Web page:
A People of the Book or a People of God?


I believe the Bible is an essential part of the Christian life. In fact, I believe it is impossible to completely know God without scripture. I believe scripture is an inspired and inspirational book. Not surprisingly, I’ve lived most of my life as part of a religious tradition that places a high emphasis on scripture. That is a good thing.

But . . . the danger in taking such a high view of scripture is that it becomes all too easy to see scripture as the end of things, as the focal point of our faith. “We’re a people of the book,” we say with pride.

These days I cringe a bit when I hear that.

Human beings have always had a problem with religious objects. There seems to be an almost overwhelming temptation to turn them into idols, things that take the place of God himself. My Heavenly Father is not contained in a book. He is far, far bigger than a book, even one that he inspired. And in the same way that “the Most High does not live in houses made by men” (Acts 7:48; see also 1 Kings 8:27 and Acts 17:24), he does not dwell in the pages of Scripture.

In the religious leaders of his own day, Jesus saw the danger of making scripture something it was never intended to be. “You diligently study the Scriptures,” he said, “because you think that by them you possess eternal life. These are the Scriptures that testify about me, yet you refuse to come to me to have life” (John 5:39-40).

Sadly, I’ve seen this all too frequently in my own tradition as well. We have experts in the text without the spirit of Christ. It’s not surprising, really, when you consider how the Restoration Movement began. In part, the quest of Thomas and Alexander Campbell in the early 1800s was to apply the lessons of Enlightenment-era scientific inquiry to the study of scripture, believing that if we brought reason and rational thought to bear on the study of scripture, we’d find greater agreement and unity and thus avoid the endless and bloody religious wars that had ravaged Europe. So the Restoration Movement was a unity movement based on the reasonable and rational study of scripture.

A hundred years later, though, and all that reason and rational thought has made us text-focused instead of God-focused. And it’s turned the Bible, in many cases, into another legal text over which we argue and with which we bludgeon those we disagree with in our heavy-handed attempt to strong-arm them back into compliance. Not exactly the spirit of Christ.

We must allow the Bible to be what it was intended to be – a guide. It gives our faith some parameters, it witnesses to God’s activity outside of our own generation, and it helps us to connect with God in a personal way.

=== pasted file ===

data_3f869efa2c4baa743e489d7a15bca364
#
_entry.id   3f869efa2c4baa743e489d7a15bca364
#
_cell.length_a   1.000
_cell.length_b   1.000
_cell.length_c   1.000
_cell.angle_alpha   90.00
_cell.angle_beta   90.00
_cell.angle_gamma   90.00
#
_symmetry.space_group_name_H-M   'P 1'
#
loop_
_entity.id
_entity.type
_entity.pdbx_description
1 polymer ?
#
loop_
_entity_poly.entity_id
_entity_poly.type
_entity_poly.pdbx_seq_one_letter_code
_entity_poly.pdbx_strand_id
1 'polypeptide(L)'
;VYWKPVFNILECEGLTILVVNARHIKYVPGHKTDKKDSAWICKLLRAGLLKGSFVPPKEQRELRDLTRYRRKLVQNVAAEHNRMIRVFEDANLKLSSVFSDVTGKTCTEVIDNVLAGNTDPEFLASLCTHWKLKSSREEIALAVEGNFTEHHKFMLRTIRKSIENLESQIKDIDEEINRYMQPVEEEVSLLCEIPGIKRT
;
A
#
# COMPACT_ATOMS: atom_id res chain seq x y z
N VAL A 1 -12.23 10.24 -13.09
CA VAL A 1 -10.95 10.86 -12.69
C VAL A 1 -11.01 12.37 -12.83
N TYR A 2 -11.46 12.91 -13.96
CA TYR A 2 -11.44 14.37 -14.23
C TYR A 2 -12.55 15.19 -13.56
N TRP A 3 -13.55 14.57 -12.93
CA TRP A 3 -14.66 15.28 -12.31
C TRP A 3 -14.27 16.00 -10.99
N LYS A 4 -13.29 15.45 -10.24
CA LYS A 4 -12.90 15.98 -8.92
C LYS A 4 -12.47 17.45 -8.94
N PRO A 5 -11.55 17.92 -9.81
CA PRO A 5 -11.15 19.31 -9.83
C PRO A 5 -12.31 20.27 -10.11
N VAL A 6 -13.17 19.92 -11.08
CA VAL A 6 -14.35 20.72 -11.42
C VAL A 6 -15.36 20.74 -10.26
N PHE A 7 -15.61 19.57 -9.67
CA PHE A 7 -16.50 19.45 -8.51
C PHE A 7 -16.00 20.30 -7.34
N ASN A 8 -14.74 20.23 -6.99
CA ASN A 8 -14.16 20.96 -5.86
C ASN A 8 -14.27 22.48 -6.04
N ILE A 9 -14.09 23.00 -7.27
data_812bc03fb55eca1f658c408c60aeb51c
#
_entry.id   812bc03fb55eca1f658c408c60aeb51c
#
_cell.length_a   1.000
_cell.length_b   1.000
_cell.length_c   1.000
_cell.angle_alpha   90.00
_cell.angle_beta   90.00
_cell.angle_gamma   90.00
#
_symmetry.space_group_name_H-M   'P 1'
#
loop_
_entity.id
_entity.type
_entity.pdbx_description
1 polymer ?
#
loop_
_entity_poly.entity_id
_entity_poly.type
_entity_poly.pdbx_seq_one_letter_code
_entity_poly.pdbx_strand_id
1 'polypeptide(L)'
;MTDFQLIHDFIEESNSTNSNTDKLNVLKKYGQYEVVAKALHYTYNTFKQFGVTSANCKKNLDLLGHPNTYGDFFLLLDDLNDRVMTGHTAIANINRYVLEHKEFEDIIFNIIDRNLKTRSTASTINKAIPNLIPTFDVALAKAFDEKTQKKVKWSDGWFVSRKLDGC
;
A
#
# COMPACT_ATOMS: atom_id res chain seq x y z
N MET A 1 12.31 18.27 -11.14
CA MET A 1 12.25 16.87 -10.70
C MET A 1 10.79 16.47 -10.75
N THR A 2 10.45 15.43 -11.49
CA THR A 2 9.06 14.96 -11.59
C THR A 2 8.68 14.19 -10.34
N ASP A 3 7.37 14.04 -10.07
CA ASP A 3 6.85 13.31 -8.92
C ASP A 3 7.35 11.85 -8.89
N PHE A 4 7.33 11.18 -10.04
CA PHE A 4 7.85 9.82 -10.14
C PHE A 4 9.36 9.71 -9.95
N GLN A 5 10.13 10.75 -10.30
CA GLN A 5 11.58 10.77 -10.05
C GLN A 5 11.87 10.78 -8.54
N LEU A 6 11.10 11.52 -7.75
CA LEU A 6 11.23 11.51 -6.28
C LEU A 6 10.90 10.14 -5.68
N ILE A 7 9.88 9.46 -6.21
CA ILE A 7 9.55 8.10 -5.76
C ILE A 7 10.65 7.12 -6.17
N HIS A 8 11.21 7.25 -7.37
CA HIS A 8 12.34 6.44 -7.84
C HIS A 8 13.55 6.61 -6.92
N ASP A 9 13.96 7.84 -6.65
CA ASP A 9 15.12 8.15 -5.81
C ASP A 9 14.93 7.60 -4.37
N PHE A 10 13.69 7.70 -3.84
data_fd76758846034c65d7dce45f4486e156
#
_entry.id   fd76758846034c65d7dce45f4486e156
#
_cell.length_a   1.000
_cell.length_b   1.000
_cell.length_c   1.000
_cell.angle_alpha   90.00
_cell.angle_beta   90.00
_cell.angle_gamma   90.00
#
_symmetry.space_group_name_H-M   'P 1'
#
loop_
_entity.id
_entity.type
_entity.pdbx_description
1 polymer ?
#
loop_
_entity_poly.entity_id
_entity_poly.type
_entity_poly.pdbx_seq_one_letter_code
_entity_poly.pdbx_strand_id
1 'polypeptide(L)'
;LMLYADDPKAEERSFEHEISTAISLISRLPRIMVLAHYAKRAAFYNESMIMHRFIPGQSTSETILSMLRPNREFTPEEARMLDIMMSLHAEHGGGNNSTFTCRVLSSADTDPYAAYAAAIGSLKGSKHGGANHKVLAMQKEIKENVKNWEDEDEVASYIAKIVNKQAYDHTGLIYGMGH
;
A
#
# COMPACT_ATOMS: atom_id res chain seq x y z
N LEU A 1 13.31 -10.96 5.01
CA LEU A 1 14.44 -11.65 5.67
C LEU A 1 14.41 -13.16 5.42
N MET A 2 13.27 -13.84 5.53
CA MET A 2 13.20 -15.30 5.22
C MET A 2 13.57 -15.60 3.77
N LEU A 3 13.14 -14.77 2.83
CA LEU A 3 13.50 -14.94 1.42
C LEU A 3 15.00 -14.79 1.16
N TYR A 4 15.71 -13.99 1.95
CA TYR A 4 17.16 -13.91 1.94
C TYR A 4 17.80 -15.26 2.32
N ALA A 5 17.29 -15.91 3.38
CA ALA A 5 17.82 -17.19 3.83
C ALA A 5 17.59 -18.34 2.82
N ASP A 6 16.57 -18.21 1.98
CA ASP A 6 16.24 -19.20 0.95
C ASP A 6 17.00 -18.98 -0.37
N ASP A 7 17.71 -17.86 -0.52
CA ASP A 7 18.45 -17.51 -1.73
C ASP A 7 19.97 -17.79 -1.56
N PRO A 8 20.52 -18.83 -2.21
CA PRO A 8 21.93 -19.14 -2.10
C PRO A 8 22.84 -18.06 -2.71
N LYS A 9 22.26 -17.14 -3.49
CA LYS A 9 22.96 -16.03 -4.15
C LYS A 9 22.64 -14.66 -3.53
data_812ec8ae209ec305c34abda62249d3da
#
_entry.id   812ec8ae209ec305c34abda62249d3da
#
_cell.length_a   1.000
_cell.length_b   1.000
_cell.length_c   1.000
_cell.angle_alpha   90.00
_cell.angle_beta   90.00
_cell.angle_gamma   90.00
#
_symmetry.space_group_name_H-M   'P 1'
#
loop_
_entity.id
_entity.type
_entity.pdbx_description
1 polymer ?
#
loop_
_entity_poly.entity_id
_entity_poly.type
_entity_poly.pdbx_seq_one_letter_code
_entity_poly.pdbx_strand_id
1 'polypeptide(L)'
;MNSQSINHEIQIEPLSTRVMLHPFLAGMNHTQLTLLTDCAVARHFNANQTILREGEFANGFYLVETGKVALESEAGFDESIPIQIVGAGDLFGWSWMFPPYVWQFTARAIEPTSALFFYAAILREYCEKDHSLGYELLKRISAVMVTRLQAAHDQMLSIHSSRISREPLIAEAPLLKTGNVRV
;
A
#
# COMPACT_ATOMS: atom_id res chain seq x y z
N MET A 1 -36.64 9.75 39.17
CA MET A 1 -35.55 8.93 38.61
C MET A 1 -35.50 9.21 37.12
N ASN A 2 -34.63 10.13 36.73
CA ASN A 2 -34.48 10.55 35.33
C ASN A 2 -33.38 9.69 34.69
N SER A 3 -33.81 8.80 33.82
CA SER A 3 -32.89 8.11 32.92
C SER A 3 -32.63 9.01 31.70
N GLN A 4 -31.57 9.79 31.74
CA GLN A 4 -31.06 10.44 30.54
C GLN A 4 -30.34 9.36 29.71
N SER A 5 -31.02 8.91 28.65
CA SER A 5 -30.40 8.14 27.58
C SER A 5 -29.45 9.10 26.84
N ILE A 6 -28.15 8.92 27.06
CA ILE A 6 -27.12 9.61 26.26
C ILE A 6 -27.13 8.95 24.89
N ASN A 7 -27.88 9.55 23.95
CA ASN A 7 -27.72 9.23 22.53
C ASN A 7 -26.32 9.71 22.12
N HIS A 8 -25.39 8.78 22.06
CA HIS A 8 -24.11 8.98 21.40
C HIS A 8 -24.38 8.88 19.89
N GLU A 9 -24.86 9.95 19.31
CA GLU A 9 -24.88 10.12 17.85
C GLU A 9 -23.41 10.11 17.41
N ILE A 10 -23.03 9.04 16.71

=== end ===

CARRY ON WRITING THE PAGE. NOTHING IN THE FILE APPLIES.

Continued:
It’s that last part that I have found the most helpful and is the most missing in my own tradition. I have found the Bible to be something like a heavenly cell phone. It’s not an MP3 player, only designed to work one way. Through scripture, I’ve found that I can dialogue with my Father. It’s not just a letter, old communication to long-dead people. No, on every page there is opportunity for a hundred fresh, new conversations with Father about his activity in my own life and heart. It’s what I think the Hebrew writer was getting at when he wrote that “the word of God is living and active. Sharper than any double-edged sword, it penetrates even to dividing soul and spirit, joints and marrow; it judges the thoughts and attitudes of the heart.” (Heb. 4:12). The word of God is meant to spawn a living engagement with God at a heart level and often serves as the vehicle through which that engagement takes place.

I affirm with the apostle Paul that “all scripture is inspired by God and is profitable for teaching, for rebuking, for correcting, for training in righteousness, so that the man of God may be complete, equipped for every good work” (2 Tim. 3:16-17). But scripture is not my God. It is an extremely helpful portal through which I can come to know God, and in which I can dialogue with him. I want to know the word. But I want to know the Father even more.

Study the scriptures, then, not merely to master the text, which is not nearly a lofty enough goal, but to meet God. And talk to him about what you read, and listen with the ears of your heart.


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